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Help with self-learning

  1. Feb 2, 2015 #1
    Hello, I still haven't introduced my self, i'm new here. Since I don't like typing about things on the wrong place I will jump directly into my problem.
    I have learned to program at home, i'm familiar with the syntax of C/C++/C#/Java/Python/PHP/HTML & CSS/JavaScript/bash/batch and a little bit of Ada, and I used to learn a little bit of design patterns however for some reason I decided that I will skip algortihms now I want to learn them, but I don't have any mathematical background I mean i'm still in high-school, I want to ask if somebody can recommend me a book about mathematics that I will need to learn algorithms.
     
  2. jcsd
  3. Feb 2, 2015 #2

    phinds

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    Welcome to the forum.

    This is the introduction subforum and it is against the rules to post problems/questions here. This is just for intoductions.

    Start this thread in the General Math subforum.

    Oh, and it would be a good idea to read the rules. I think we ALL tend to skip that when entering a new forum but here it actually matters.
     
  4. Feb 2, 2015 #3

    jtbell

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    Was this originally in the introductions forum? I don't see any sign that this thread has been moved.

    Anyway, the usual math prerequisite for a university course in algorithms is a course in "discrete mathematics." Try our Science and Math Textbooks forum:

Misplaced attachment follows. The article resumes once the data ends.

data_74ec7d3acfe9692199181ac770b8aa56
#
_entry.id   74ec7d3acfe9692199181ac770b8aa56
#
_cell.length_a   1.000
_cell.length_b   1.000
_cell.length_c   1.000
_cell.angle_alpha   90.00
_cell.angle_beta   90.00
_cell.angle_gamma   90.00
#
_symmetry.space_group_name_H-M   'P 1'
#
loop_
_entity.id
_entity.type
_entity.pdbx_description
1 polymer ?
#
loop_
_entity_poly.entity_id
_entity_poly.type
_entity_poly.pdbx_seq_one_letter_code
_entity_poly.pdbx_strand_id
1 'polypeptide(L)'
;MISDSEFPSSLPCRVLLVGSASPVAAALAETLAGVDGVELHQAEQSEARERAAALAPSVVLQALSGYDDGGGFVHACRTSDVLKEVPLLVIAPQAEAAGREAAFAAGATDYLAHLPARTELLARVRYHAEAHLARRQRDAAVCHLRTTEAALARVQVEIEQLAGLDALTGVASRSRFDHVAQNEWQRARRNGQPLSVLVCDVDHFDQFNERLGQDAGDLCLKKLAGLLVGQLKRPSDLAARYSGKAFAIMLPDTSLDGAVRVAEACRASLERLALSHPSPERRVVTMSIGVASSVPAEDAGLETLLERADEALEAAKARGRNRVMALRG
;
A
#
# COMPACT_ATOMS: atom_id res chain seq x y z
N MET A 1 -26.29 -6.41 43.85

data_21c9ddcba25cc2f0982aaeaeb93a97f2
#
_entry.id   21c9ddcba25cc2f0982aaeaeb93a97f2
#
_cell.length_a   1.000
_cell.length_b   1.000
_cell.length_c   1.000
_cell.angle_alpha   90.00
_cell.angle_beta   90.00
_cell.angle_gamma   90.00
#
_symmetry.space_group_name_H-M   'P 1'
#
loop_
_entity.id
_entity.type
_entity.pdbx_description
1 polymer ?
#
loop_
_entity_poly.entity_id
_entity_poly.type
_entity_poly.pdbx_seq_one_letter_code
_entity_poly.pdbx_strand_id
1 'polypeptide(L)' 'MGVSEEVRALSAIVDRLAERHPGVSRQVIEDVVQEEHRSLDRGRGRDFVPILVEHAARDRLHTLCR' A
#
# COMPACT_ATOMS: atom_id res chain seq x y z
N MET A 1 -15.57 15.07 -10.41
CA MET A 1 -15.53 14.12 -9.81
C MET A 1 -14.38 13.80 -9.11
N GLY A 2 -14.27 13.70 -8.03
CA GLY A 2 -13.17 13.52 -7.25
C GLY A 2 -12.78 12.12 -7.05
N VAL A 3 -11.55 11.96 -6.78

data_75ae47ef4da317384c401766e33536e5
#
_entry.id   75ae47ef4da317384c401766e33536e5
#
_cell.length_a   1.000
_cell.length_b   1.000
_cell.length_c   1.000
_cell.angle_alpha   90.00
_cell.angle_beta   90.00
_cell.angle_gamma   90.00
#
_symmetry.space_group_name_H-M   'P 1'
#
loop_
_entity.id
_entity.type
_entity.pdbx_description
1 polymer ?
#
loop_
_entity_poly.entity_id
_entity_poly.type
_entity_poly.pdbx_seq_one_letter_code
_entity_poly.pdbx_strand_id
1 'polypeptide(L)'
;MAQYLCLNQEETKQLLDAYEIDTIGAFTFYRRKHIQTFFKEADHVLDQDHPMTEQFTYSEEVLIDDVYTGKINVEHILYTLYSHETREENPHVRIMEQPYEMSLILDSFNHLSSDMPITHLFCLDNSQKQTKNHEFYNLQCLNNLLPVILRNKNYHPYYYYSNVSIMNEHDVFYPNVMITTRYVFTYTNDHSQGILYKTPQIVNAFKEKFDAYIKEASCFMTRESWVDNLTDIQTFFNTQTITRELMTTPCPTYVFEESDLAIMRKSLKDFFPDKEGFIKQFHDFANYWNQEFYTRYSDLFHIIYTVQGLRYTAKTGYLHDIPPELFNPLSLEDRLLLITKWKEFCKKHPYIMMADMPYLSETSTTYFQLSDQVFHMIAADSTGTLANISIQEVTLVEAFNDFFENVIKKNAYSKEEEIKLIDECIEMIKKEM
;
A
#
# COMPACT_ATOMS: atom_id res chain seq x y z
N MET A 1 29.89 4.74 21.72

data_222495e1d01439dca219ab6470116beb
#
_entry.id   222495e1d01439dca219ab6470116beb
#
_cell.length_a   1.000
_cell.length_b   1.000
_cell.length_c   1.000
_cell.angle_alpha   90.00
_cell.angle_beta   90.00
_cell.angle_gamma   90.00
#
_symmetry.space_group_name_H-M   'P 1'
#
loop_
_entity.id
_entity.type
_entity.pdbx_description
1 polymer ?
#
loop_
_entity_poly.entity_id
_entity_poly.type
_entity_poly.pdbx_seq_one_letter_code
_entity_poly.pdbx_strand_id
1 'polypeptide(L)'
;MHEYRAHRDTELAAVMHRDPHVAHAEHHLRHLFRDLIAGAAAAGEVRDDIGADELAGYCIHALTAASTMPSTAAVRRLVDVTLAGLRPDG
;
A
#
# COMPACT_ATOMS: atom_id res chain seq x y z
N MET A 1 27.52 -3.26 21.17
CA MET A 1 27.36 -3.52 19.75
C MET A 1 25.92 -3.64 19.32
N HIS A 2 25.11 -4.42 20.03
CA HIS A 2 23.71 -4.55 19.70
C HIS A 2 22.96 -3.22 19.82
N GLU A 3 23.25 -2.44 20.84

https://www.physicsforums.com/forums/science-and-math-textbooks.21/

    See if a forum search for "discrete" turns up anything useful, then ask there if necessary.
     
  5. Feb 3, 2015 #4
  6. Feb 3, 2015 #5

    phinds

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    Might have been my mistake based on content since it started off as an intro. If so, my bad.
     
  7. Feb 3, 2015 #6

    phinds

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  8. Feb 3, 2015 #7

    SixNein

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    Buy a good book on algorithms and data structures. Most of them will cover big-o notation that is used to describe the complexity of algorithms.
     
  9. Feb 3, 2015 #8

    phinds

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    I don't know how well regarded it is today, but many years ago Donald Knuth's book on algorithms was the gold standard.
     
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